Posting of full-length music copies on Internet sites, including distance-learning classes, is prohibited. Distance education classes, again under the TEACH Act, may use snippets of a song as long as it is related to a teaching activity, it does not include the essence of the piece in its entirety, only those students enrolled in the class have access to the material, and the instructor has made reasonable effort to prevent students from copying the material. See Distance Learning – Performance and Display in this document for more information on use of copyrighted works in distance education.
Southeastern holds ASCAP, BMI and SESAC license agreements allowing for music performances of copyrighted musical compositions. The licenses are limited to non-dramatic performances and do not include concert performances of any “dramatico-musical work” (compositions that are a part of a musical comedy, opera, play with music, revue or ballet). Included in the agreement are performances by means of the University Internet, University radio broadcasting station and the University closed circuit and cable television system. In addition, The Southeastern Channel has its own music library purchased through a publishing house. Music performances are reported by The Southeastern Channel, KSLU and by the Department of Music and Dramatic Arts to the appropriate licensing agencies as outlined by the license agreement. For more information on reporting requirements and music performances covered by the licensing agreements, please review the license agreements located in the Office of the Vice President for Administration and Finance. Permissions for dramatic performances must be individually negotiated.
Additional information on the use of copyrighted music in the educational setting can be found at the U.S. Copyright Office in Circular 21: Reproductions of Copyrighted Works by Educators and Librarians.
Commercial computer software listed as freeware or shareware can be copied, but cannot be altered. Commercial computer software not listed as freeware or shareware is protected against unauthorized copying and use by copyright law and other intellectual property laws and treaties. These laws and treaties grant the author, typically the publisher of the program, a number of exclusive rights, most importantly the right to make copies of the software. Software is copied when it is installed on the hard disk of a computer or when it is loaded in the computer’s memory. Copying software without the permission of the author is “copyright infringement,” for which the law imposes penalties.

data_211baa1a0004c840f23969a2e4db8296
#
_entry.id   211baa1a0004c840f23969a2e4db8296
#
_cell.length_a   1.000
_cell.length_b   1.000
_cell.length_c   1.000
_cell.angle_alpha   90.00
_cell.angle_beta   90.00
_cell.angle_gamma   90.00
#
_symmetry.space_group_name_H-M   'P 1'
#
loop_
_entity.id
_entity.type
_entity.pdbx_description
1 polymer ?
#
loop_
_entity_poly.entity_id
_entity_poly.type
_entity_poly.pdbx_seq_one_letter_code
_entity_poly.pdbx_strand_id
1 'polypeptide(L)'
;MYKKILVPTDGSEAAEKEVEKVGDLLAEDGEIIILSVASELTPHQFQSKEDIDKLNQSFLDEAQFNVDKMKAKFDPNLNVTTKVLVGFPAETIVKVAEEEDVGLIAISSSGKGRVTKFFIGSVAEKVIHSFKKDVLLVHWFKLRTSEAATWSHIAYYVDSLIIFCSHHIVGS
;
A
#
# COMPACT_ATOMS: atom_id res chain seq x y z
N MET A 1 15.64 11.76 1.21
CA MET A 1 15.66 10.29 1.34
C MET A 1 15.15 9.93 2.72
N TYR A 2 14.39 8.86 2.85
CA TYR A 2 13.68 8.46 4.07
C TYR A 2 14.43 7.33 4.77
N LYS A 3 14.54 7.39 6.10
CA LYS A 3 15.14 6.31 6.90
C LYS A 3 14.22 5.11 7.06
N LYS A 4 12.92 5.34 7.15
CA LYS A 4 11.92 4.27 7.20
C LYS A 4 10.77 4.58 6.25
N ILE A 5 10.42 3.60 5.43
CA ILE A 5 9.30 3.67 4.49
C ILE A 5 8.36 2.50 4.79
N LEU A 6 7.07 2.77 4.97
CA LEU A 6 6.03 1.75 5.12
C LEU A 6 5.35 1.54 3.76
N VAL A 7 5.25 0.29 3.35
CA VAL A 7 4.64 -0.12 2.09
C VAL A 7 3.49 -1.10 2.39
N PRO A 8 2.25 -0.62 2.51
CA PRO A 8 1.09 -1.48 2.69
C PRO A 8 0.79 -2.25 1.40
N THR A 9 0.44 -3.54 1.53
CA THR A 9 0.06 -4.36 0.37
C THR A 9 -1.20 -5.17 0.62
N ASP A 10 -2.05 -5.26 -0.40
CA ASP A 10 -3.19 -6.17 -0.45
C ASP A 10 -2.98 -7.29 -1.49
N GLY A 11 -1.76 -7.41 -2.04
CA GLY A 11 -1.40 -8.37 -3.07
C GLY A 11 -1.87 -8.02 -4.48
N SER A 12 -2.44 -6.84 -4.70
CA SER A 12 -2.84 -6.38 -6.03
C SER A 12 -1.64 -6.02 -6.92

Software piracy is the unauthorized copying, reproduction, use, or manufacture of software product(s). Academic product misuse occurs when software manufactured, licensed, and specifically marked for distribution to educational institutions and students at reduced prices is diverted into normal commercial channels of distribution. Typically academic software products will contain a sticker indicating that it is for use only by educational institutions. Educational institutions that purchase software products must follow all license agreement rules.
The license agreement may be found in one of several different locations, depending on the product. The three most common locations for the license agreement are:
The license agreement also contains information regarding backup copies of software.
License agreements may be included in on-line or hard copy form. In addition, hard-copy license agreements are usually distributed. The primary user of the computer on which the software product is installed may usually make a second copy for his or her exclusive use on a portable computer. If the license agreement does not contain this provision, then one may not make a second copy of the software. The “primary user” is the individual using the computer most of the time it is in use. Only that individual is entitled to use the second copy. Further, the software must be installed on the local hard drive of his or her computer; one is not entitled to make and use a second copy on his or her portable computer if he or she runs the primary copy of the software from a network server. Finally, only one secondary copy may be made; an individual may not install this copy on more than one portable computer.